This week on Valley Edition, we revisit the issue of the state's efforts to replace the former Adult Day Health Care (ADHC) program with the new Community Based Adult Services (CBAS) program. Advocates for those with severe disabilities say the new program is turning away many who should qualify, but the state disagrees. Lauren Whaley brings us a special report from Sacramento.

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Health
11:01 am
Tue August 28, 2012

Who's eligible? State, advocates grapple over which elderly qualify for ADHC replacement program

They're poor. They're elderly. They're disabled. But are they eligible? Advocates and state officials are struggling to determine just who among hundreds will be allowed to continue in the program that replaces Medi-Cal's Adult Day Health Care (ADHC) system. Cash-starved California slashed the optional ADHC benefit last fall and replaced it with a leaner program called Community-Based Adult Services (CBAS).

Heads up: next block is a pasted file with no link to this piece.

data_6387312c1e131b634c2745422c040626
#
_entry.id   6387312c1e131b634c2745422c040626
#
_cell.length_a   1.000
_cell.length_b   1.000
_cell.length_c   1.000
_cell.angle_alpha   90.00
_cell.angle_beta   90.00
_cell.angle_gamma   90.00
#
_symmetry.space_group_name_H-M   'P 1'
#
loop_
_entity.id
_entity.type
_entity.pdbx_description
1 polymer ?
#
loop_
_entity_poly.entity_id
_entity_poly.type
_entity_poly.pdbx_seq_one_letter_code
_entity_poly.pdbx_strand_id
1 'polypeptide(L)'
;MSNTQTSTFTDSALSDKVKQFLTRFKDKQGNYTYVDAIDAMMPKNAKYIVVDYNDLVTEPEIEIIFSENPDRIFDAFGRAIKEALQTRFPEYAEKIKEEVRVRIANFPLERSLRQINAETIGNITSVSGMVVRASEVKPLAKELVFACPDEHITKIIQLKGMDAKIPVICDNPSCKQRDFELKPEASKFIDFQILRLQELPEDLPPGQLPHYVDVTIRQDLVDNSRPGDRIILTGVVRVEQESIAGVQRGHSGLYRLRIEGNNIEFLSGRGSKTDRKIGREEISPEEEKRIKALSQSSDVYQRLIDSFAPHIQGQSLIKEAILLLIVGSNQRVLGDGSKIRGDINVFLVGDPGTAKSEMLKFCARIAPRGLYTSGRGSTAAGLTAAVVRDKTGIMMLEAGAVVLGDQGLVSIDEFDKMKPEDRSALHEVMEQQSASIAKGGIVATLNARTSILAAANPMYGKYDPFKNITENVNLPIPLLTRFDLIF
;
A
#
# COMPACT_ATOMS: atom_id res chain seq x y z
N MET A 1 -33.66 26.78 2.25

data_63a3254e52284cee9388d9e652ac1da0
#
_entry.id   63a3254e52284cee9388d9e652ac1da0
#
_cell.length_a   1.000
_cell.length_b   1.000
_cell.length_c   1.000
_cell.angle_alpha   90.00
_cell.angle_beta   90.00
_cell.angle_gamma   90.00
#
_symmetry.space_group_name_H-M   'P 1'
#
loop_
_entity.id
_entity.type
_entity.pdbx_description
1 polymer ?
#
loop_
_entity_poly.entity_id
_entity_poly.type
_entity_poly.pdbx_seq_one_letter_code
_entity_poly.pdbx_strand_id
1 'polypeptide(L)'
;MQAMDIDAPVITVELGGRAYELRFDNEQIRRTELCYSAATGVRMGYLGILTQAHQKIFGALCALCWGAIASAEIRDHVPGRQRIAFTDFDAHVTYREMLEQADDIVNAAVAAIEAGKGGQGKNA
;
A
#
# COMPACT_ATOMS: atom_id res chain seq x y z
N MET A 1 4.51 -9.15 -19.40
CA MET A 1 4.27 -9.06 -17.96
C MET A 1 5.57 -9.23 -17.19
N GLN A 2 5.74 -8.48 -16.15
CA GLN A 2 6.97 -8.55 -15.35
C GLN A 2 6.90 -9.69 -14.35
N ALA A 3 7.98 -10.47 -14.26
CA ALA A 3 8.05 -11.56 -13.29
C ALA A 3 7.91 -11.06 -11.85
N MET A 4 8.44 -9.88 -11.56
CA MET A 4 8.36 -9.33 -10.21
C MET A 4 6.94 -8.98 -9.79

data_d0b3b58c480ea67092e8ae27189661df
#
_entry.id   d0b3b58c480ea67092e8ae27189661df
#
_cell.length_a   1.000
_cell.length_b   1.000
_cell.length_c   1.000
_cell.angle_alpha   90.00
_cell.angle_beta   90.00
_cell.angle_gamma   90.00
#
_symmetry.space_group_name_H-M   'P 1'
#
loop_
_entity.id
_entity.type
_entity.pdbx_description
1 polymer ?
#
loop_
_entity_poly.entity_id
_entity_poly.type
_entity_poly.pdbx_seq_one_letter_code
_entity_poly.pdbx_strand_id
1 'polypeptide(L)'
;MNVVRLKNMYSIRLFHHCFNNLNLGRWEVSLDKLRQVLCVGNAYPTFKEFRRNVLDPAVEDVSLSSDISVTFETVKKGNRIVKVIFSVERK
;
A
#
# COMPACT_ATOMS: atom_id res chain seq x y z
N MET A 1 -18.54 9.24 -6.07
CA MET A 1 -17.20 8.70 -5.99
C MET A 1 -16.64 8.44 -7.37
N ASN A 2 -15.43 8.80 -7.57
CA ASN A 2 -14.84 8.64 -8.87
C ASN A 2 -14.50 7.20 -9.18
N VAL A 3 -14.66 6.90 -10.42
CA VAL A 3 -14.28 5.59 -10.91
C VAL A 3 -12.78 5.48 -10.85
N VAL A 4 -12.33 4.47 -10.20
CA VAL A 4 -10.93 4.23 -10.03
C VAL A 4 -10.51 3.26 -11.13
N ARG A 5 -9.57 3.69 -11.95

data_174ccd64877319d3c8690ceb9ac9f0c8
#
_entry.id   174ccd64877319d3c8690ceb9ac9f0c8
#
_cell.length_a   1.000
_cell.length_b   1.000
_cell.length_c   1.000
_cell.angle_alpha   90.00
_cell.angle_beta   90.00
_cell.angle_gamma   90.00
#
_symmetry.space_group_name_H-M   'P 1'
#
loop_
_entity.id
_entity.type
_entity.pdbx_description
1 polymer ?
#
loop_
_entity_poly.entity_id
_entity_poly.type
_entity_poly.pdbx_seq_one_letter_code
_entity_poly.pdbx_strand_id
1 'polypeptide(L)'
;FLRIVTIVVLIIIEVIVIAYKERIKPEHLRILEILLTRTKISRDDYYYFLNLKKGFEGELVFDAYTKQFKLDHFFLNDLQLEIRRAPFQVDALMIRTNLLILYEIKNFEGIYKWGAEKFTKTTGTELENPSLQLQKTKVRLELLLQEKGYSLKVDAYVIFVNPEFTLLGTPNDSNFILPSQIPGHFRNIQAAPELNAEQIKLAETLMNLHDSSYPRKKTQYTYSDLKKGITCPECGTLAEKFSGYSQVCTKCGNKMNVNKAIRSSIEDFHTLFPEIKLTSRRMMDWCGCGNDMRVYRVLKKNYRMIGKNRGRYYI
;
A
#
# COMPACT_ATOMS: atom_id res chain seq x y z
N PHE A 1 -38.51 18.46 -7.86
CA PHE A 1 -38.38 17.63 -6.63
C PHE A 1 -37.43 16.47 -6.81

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Government & Politics
12:23 pm
Thu August 23, 2012

Contraception, Vaccine Bills Pass California Senate

Credit Photo used under Creative Commons from Andy Patterson / Modern Relics / http://www.flickr.com/photos/modernrelics/4461010654/

Two major health-related bills passed the California Senate Wednesday. One bill would require a doctor’s signature before a parent can opt out of a vaccination for their child. Democratic Senator Lois Wolk says the bill doesn’t take away parental rights, just requires a doctor’s visit.

“If, at the end of that you decide that you want an immunization for your child, fine. If you don’t, you don’t need to get one. You just have to have that conversation with a medical professional.”

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Health
2:39 pm
Tue August 21, 2012

Fresno County Reports First West Nile Death of 2012

An elderly Fresno County woman is dead today after contracting West Nile virus. Her death is the second in California associated with the virus this year. She had been hospitalized prior to her death.

The Fresno County Department of Public Health released a statement today indicating that there have been 26 cases of West Nile virus in humans throughout the state this year. In 2011, the state reported a total of 158 cases with 9 deaths. Fresno County had 9 reported cases of the illness in 2011, with no deaths.